27 Whoever, therefore, eats the bread or drinks the cup of the Lord in an unworthy manner will be guilty concerning the body and blood of the Lord. 28 Let a person examine himself, then, and so eat of the bread and drink of the cup. 29 For anyone who eats and drinks without discerning the body eats and drinks judgment on himself. 30 That is why many of you are weak and ill, and some have died. 31 But if we judged ourselves truly, we would not be judged. 32 But when we are judged by the Lord, we are disciplined so that we may not be condemned along with the world.
John 17 (Listen)
The High Priestly Prayer
17:1 When Jesus had spoken these words, he lifted up his eyes to heaven, and said, “Father, the hour has come; glorify your Son that the Son may glorify you, 2 since you have given him authority over all flesh, to give eternal life to all whom you have given him. 3 And this is eternal life, that they know you, the only true God, and Jesus Christ whom you have sent. 4 I glorified you on earth, having accomplished the work that you gave me to do. 5 And now, Father, glorify me in your own presence with the glory that I had with you before the world existed.
6 “I have manifested your name to the people whom you gave me out of the world. Yours they were, and you gave them to me, and they have kept your word. 7 Now they know that everything that you have given me is from you. 8 For I have given them the words that you gave me, and they have received them and have come to know in truth that I came from you; and they have believed that you sent me. 9 I am praying for them. I am not praying for the world but for those whom you have given me, for they are yours. 10 All mine are yours, and yours are mine, and I am glorified in them. 11 And I am no longer in the world, but they are in the world, and I am coming to you. Holy Father, keep them in your name, which you have given me, that they may be one, even as we are one. 12 While I was with them, I kept them in your name, which you have given me. I have guarded them, and not one of them has been lost except the son of destruction, that the Scripture might be fulfilled. 13 But now I am coming to you, and these things I speak in the world, that they may have my joy fulfilled in themselves. 14 I have given them your word, and the world has hated them because they are not of the world, just as I am not of the world. 15 I do not ask that you take them out of the world, but that you keep them from the evil one. 16 They are not of the world, just as I am not of the world. 17 Sanctify them in the truth; your word is truth. 18 As you sent me into the world, so I have sent them into the world. 19 And for their sake I consecrate myself, that they also may be sanctified in truth.
20 “I do not ask for these only, but also for those who will believe in me through their word, 21 that they may all be one, just as you, Father, are in me, and I in you, that they also may be in us, so that the world may believe that you have sent me. 22 The glory that you have given me I have given to them, that they may be one even as we are one, 23 I in them and you in me, that they may become perfectly one, so that the world may know that you sent me and loved them even as you loved me. 24 Father, I desire that they also, whom you have given me, may be with me where I am, to see my glory that you have given me because you loved me before the foundation of the world. 25 O righteous Father, even though the world does not know you, I know you, and these know that you have sent me. 26 I made known to them your name, and I will continue to make it known, that the love with which you have loved me may be in them, and I in them.”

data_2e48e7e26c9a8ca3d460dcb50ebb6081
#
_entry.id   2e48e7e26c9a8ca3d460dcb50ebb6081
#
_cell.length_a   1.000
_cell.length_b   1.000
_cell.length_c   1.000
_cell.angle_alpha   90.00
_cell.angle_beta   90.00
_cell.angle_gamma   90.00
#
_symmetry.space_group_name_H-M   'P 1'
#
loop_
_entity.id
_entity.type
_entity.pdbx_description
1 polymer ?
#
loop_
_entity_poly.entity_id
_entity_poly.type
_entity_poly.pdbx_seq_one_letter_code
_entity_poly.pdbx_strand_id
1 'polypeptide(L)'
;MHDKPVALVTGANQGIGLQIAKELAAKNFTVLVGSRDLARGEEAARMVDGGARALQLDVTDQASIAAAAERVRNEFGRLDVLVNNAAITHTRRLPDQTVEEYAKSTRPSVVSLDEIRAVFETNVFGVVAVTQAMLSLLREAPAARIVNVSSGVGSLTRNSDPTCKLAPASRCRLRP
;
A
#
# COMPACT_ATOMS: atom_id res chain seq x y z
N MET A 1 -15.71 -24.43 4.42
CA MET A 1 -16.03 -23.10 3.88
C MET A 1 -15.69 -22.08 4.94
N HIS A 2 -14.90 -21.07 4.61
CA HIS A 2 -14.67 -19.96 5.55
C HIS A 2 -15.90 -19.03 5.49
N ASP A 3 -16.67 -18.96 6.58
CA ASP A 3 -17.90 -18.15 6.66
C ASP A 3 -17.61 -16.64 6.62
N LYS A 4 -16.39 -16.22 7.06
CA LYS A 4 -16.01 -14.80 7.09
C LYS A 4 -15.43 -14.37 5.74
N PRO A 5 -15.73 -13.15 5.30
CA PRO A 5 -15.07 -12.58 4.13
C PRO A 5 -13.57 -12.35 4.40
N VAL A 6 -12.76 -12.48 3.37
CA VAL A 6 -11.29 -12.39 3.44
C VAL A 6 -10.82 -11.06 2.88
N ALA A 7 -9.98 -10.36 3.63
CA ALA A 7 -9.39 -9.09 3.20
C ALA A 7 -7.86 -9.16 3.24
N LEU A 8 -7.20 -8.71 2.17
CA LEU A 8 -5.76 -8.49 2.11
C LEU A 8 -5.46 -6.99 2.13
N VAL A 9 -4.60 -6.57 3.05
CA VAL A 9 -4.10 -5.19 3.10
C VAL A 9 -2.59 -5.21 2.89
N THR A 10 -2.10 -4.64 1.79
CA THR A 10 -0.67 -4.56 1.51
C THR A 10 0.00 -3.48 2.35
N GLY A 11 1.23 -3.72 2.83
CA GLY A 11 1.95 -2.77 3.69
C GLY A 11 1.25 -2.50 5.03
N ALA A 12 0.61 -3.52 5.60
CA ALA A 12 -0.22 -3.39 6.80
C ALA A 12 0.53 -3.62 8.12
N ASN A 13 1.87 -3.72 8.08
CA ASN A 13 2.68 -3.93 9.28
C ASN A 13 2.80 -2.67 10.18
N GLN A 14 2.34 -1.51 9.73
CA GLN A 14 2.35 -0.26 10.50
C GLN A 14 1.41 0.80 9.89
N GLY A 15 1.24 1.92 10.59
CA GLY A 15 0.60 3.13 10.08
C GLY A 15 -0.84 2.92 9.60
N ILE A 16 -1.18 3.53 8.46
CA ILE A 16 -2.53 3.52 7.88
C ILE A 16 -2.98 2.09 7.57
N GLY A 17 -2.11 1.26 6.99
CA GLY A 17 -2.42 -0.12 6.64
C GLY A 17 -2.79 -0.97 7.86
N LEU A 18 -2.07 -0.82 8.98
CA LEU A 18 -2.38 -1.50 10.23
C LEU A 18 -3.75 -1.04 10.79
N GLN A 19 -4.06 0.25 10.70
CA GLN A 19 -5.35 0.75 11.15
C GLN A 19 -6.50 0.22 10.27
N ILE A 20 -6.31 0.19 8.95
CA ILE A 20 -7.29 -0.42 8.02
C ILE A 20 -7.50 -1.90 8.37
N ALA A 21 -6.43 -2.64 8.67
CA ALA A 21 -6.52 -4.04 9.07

Psalm 27 (Listen)
The Lord Is My Light and My Salvation
27:1 The LORD is my light and my salvation;
whom shall I fear?
The LORD is the stronghold of my life;
of whom shall I be afraid?
2 When evildoers assail me
to eat up my flesh,
my adversaries and foes,
it is they who stumble and fall.
3 Though an army encamp against me,
my heart shall not fear;
though war arise against me,
yet I will be confident.
4 One thing have I asked of the LORD,
that will I seek after:
that I may dwell in the house of the LORD
all the days of my life,
to gaze upon the beauty of the LORD
and to inquire in his temple.
5 For he will hide me in his shelter
in the day of trouble;
he will conceal me under the cover of his tent;
he will lift me high upon a rock.
6 And now my head shall be lifted up
above my enemies all around me,
and I will offer in his tent
sacrifices with shouts of joy;
I will sing and make melody to the LORD.
7 Hear, O LORD, when I cry aloud;
be gracious to me and answer me!
8 You have said, “Seek my face.”
My heart says to you,
“Your face, LORD, do I seek.”
9 Hide not your face from me.
Turn not your servant away in anger,
O you who have been my help.
Cast me not off; forsake me not,
O God of my salvation!
10 For my father and my mother have forsaken me,
but the LORD will take me in.
11 Teach me your way, O LORD,
and lead me on a level path
because of my enemies.
12 Give me not up to the will of my adversaries;
for false witnesses have risen against me,
and they breathe out violence.
13 I believe that I shall look upon the goodness of the LORD
in the land of the living!
14 Wait for the LORD;
be strong, and let your heart take courage;
wait for the LORD!